As a formerly homeless person I understand just how challenging that can be.  For about a year I did community organizing on the streets and ran a “homeless” empowerment group.  People on the streets are often in “crisis” mode—so overwhelmed with their situation and just getting by that advocacy work seems impossible.  The work of cultivating a committed group of informed  and empowered activists who were without housing and able to show up and testify at the public meetings of policy decision-makers was formidable.  Yet when “real people” passionately tell their story the impact cannot be underestimated.  Without the empowerment of those who suffer we end up with a bureaucratic paternalism in which nice people who have never been there feel entitled to speak for us.

While structural changes which address the underlying issues leading to suffering are our ultimate goals as social justice activists, we must acknowledge the need for charitable acts.  People sleeping outdoors in cold winter months need warm sleeping bags and those who are hungry need food.  While some dismiss such acts as “mere band-aids” as they don’t change the circumstances, they are compassionate actions desperately needed for survival.

People who have been there know things that people who have not been there do not.  The quality of their knowledge is very high as it is based upon being an eyewitness to the events.  This disparate epistemology comes with burdens and obligations.  If you have important information needed to make the decisions made by your community you should not keep it to yourself.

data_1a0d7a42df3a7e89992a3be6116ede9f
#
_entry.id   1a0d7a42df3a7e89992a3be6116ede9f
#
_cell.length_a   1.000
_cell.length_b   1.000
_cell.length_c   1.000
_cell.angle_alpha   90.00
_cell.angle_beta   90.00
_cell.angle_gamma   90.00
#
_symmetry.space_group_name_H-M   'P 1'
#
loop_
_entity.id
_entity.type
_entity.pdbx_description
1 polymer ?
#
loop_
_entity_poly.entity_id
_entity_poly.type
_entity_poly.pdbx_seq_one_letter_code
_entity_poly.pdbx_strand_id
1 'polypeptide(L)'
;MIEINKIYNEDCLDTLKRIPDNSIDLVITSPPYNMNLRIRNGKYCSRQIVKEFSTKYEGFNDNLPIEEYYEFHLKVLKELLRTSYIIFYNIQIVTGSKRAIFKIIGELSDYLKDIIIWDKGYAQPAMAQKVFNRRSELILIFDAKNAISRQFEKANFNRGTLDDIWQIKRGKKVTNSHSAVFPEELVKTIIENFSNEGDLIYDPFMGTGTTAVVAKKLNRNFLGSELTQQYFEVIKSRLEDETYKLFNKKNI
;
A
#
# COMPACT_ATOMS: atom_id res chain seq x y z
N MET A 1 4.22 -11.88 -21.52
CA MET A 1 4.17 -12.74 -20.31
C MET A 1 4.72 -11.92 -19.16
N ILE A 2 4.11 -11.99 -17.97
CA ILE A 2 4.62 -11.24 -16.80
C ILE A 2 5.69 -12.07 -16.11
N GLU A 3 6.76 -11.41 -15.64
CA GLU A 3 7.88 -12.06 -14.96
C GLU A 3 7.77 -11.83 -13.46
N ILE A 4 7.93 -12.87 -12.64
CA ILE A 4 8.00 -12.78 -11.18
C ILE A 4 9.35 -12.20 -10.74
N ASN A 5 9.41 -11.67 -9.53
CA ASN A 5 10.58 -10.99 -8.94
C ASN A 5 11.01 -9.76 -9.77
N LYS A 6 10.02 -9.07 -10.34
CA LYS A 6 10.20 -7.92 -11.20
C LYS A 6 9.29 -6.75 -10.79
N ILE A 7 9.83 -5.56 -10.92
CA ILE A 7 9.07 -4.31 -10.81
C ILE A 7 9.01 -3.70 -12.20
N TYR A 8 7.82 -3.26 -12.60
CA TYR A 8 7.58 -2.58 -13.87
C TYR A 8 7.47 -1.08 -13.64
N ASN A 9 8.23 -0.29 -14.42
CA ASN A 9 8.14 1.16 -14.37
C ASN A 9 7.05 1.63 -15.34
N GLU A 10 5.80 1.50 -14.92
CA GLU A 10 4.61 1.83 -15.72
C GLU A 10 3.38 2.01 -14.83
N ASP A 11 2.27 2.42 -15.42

To bear witness to unnecessary suffering is to see that which should not exist —the tragedy, the sorrow, the misery.  One does not look away, avoiding discomfort.  Quite the opposite, to bear witness one must pay close attention to what one is seeing, staying with the sight, allowing our minds to thoughtfully probe the situation, noticing details about what is occurring.  One must be fully present, and enter a state of mindfulness without distraction.  As a spiritual practice bearing witness is an act of intention and an act of attention.  While what we are seeing may be ugly and uncomfortable to experience we willingly stay with the situation.  We cultivate a mental framework of religiosity—openness, centered, respectful, compassion-filled–feeling our connection to the something larger than ourselves.

V.

Spiritual practices, such as rituals and meditation, may allow participants to enter into a ‘spiritual’ state of consciousness.  With the mind intensely focused on the holy work confronting it, we are able to fully experience the sacred.  In this frame of awareness we are able to focus on different phenomenon, including the interdependent web of existence, inner sources of wisdom, the common good, and the ideals of justice.  This special state of consciousness is an essential aspect of bearing witness.